McLoughlin, D. and Mynard, J. (2009). An analysis of higher order thinking in online discussions.  Innovations in Education and Teaching International, 46(2). p.147-160

Scovoti, C. and Spiller, L.D. (2011). Cross-border student collaborations: opportunities for videoconferencing. Marketing Education Review, 21(1), p.57-61

Wang, C.X., Jaeger, D., Liu, and Nie. N. (2013). Using synchronous technology to enrich student learning.  TechTrends, 57(1), p.20-25

Vygotsky, L. (1986). Thought and language.  Cambridge, MA: the MIT Press.

Wilson, B.G., Ludgwig-Hardman, S., Thornam, C.L and Dunlop, J.C. (2004). Bounded community: designing and facilitating learning communities in formal courses.  The International Review of Research in Open and Distance Learning.  November. p. 1-19.


Blog #5: Putting to Practice!

Well…after some deliberation, review of all my classmates blogs and in consideration of the past two weeks reading…I thought this was the perfect time to explore my own experiences with online facilitation over the past week!  I have the privilege of designing and facilitating 10 mandatory sixty minute webinars for over 700 staff and what was the content you might ask?  Something we have all experienced – the annual Occupational Health & Safety review!  Human resources was of course the subject matter expert and delivered most of the content themselves with my support however the experience was timely in light of everything we’ve been discussing and reading as of late.

Let’s start with the planning required for these webinars.  Not only did extensive scoping of the content and building of the presentation take place but the administration setup was equally extensive.  To build the webinars, polling questions, survey and market the education occurred over 4 weeks with goals of ensuring the session would be learner centred, relevant and meaningful.  Also included was practice time with HR to not only review the content but practice navigating the technology as ‘presenting’ not only includes the virtual presence but also knowledge about how to switch screens and control muting.  Added onto this was a request for me to mentor a staff on my role as organizer, which of course I was happy to do.

But the best part for me came in trialling a webcam for first time!  Only a few staff in the organization currently have this capability and although I had to ask IT to purchase me a portable set, it works perfect.  A little daunting to project yourself into the screen however I was really pushing to try and create some sense of social presence in a short session and already evaluation is revealing that staff wish they could see all the presenters, which is a great first step… identification and validation that it is helpful to receive those visual cues which display emotion and tone of voice.  Each session provides immediate assessment in the form of a survey and it is used to guide/revise ongoing sessions.  Upon completion of all the webinars later this week, I will provide a full analysis of the data to HR who will use it to document baseline knowledge and align against organizational goals.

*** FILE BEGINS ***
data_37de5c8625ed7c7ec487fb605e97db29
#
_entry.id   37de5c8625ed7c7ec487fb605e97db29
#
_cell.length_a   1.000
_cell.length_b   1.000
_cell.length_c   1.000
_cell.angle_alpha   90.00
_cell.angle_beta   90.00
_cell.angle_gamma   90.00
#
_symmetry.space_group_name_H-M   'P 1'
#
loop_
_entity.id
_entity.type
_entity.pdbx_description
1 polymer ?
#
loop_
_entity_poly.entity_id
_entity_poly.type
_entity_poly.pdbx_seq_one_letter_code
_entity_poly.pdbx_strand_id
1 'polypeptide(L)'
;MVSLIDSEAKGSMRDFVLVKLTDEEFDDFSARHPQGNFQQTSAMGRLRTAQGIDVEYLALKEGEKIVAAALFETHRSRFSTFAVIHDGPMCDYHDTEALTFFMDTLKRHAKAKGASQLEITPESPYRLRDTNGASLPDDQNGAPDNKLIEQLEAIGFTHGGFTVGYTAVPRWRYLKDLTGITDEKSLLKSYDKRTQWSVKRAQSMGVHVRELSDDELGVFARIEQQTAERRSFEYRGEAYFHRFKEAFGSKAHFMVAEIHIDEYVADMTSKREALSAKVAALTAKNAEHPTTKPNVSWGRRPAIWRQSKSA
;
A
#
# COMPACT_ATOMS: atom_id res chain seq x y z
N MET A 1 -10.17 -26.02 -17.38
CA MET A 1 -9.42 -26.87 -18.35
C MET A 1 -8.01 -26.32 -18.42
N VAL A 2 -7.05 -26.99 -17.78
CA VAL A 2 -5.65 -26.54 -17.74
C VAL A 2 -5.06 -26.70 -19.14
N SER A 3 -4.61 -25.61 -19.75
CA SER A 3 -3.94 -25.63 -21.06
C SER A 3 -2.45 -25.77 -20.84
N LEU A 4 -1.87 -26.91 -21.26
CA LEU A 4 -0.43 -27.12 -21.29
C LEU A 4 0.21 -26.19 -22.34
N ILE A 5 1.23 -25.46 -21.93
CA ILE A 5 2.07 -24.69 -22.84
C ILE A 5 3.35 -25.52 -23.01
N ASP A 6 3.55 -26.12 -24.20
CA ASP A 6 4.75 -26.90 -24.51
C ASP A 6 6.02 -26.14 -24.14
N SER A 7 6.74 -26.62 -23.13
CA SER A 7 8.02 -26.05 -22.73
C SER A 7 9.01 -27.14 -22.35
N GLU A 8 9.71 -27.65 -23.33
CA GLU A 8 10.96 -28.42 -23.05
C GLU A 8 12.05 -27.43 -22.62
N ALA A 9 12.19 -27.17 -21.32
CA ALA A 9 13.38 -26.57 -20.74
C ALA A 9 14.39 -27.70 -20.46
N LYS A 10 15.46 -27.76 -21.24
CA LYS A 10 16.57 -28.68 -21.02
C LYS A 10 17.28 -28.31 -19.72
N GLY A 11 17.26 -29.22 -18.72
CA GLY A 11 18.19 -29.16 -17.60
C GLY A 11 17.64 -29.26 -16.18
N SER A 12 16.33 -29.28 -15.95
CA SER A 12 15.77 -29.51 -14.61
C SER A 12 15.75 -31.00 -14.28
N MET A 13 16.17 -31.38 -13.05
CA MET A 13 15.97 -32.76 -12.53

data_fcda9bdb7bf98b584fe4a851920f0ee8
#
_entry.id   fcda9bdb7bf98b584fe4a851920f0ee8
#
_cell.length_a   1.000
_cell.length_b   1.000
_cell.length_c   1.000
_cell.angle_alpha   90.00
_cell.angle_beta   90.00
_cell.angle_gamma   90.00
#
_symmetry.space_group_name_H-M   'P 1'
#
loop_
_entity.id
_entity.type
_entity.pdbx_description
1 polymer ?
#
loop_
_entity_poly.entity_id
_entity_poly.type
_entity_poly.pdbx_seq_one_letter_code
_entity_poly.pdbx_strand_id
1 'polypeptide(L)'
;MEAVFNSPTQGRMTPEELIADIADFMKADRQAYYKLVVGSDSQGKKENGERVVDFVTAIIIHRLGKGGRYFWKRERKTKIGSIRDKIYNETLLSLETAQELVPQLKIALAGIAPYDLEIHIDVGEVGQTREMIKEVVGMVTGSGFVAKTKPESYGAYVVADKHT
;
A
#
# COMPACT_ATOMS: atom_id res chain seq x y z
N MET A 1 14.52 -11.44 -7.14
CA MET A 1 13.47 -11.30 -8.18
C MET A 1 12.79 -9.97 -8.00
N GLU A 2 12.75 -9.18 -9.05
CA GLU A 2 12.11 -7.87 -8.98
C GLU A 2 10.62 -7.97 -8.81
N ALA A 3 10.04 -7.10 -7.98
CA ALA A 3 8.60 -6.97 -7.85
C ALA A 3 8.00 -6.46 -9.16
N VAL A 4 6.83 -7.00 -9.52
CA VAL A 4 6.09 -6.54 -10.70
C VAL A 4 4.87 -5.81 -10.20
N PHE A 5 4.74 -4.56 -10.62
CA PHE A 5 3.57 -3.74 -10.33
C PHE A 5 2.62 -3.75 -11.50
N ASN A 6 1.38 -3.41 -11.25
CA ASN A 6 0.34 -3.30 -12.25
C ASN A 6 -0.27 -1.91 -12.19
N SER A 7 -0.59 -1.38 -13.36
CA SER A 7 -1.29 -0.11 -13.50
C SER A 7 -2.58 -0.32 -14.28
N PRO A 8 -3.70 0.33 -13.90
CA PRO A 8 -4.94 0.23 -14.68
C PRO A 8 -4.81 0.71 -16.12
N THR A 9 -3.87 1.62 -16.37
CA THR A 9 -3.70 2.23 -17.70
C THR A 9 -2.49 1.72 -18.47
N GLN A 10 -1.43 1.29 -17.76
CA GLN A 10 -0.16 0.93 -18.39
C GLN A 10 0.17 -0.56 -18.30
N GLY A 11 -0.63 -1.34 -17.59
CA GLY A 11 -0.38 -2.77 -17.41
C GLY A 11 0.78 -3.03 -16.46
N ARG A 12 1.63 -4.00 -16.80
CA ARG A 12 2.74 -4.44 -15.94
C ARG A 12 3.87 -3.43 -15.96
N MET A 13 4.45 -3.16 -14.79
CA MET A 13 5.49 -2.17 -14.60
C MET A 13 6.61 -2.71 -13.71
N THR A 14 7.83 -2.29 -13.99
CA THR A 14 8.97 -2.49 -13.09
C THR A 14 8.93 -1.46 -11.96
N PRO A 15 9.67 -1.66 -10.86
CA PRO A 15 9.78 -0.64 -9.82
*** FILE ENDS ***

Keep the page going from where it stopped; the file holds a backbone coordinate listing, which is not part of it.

One interesting note to share is that a staff contacted me this week and indicated she had watched the webinar from her ipad; this was extremely exciting as staff do not have ipads however this individual herself decided to engage with her own technological devices; to expand her own knowledge of learning with innovation.  Although we were able to identify webinarsome challenges with the ‘app’ she used, I am planning now to further test this myself as I believe this presents opportunities in the future to expand the delivery of our organizational learning.

What a timely experience for me to ‘put to practice’ our recent learning’s and I am looking forward to the next opportunities for online learning in my organization where hopefully I can promote more effectiveness and engagement of learners through innovative and interactive strategies.